My name is Joe Qiao. I am a second-year MBA student from Cluster G. I am very excited that my Brazil Global Immersion trip is coming up in 2 days. This is going to be my third time stepping on the mysterious continent within one year! I am just as excited as my first time visiting South America because I have heard so much about Brazil and the difference between Brazil and other Latin American countries. Most importantly, I am craving for an authentic Brazilian BBQ.
I would like to share a little about my previous experience in South America and traveling with Chazen and form some expectations for this upcoming trip. I previously went to Chile and Peru with business school friends. I went to India with Chazen. To people outside South America, it seems reasonable to generalize and classify South America as one culture. I do admit that there are many similarities between countries in South America and of course most countries speak Spanish. I also assure you that Ceviche tastes very different between Lima and Santiago. My experience in Peru is quite different from my experience in Chile. The Inca culture root and different climate made Peru a lot more “culturful” whereas Chile feels like more developed and westernized. Therefore, I would expect my experience in Brazil will be dramatically different from my experience in Peru and Chile due to its culture and history differences. I do expect (based on what I learned from class) that Brazilians will be very welcoming, laid back and cheerful as people from other Latin American countries.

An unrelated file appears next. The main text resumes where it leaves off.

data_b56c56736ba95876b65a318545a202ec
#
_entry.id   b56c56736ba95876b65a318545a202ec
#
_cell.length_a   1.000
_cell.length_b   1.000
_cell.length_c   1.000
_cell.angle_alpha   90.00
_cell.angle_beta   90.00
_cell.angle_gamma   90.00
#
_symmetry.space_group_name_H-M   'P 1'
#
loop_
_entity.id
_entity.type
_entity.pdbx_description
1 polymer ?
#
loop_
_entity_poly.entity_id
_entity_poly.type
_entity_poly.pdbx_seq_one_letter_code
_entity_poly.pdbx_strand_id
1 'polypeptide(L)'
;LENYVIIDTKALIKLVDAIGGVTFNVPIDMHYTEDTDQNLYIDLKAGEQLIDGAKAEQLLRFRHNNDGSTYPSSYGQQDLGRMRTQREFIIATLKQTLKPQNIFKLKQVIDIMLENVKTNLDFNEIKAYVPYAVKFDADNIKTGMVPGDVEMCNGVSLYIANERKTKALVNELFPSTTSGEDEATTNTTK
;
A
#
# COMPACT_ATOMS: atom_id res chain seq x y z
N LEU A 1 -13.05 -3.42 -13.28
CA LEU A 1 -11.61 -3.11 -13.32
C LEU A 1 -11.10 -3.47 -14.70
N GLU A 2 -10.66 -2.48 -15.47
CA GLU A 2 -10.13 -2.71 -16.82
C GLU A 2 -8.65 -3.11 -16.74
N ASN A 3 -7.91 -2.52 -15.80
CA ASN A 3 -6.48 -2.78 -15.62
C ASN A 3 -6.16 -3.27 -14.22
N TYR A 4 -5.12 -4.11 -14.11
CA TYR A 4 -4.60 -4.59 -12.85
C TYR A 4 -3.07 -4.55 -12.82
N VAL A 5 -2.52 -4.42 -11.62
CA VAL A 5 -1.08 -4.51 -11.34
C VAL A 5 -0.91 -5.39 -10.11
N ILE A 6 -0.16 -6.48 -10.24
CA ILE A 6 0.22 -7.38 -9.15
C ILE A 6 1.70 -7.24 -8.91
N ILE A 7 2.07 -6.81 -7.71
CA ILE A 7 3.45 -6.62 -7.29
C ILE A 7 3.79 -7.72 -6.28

I usually check a country’s macro-economic condition before visiting to form an expectation on cost of living, spending power, and business environment. It also helps me establish a pricing reference in case I need to bargain. Brazil is the 9th largest economy in the world and the GDP per capita (adjusted for PPP) is around $11K. This puts Brazil ahead of many developing countries that I have visited. We also learned in class that the cost of living in large cities in Brazil can be even higher than in America. Therefore, it is reasonable to assume a large gap between the rich and the poor. I am also curious to see if businesses in Brazil get too much negative impact due to the high cost of operating in large cities.
I will write a few more blogs when I land in Brazil and we can check if my expectations are correct. Stay tuned!